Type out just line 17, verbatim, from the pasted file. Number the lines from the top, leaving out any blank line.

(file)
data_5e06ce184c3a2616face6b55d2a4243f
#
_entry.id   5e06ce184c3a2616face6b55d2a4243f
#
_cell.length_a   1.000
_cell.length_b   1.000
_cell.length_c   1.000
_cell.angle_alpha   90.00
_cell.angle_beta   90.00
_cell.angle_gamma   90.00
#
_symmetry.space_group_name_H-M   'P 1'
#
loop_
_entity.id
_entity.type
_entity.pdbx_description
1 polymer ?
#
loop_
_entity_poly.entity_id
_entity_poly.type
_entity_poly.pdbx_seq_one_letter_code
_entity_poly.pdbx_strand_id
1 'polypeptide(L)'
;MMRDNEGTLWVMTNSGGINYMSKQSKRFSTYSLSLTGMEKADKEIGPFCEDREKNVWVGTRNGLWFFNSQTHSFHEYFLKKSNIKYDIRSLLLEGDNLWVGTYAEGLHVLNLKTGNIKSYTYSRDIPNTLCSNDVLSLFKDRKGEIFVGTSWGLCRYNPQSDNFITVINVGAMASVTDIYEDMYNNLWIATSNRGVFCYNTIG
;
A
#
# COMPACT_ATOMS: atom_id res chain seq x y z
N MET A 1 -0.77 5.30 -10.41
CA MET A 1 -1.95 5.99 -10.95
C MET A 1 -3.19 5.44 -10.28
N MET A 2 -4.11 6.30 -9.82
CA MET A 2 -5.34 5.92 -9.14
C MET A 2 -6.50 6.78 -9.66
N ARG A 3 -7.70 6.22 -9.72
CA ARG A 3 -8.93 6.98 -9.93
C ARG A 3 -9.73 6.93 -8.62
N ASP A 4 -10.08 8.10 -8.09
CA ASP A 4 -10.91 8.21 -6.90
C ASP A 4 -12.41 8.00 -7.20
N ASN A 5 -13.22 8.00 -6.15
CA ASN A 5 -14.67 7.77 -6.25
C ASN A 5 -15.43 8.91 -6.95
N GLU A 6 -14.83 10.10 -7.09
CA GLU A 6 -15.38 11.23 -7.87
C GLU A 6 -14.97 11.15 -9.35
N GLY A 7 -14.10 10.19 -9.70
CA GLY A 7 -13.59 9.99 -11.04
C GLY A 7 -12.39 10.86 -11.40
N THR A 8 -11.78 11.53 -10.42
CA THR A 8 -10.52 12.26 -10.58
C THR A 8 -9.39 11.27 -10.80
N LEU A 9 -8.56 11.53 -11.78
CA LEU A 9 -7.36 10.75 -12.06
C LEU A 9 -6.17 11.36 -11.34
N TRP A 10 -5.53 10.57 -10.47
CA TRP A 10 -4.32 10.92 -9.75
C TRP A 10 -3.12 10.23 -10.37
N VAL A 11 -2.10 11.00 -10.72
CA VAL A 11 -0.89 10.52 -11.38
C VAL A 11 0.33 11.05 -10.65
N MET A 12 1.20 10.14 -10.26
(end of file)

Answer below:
_entity.pdbx_description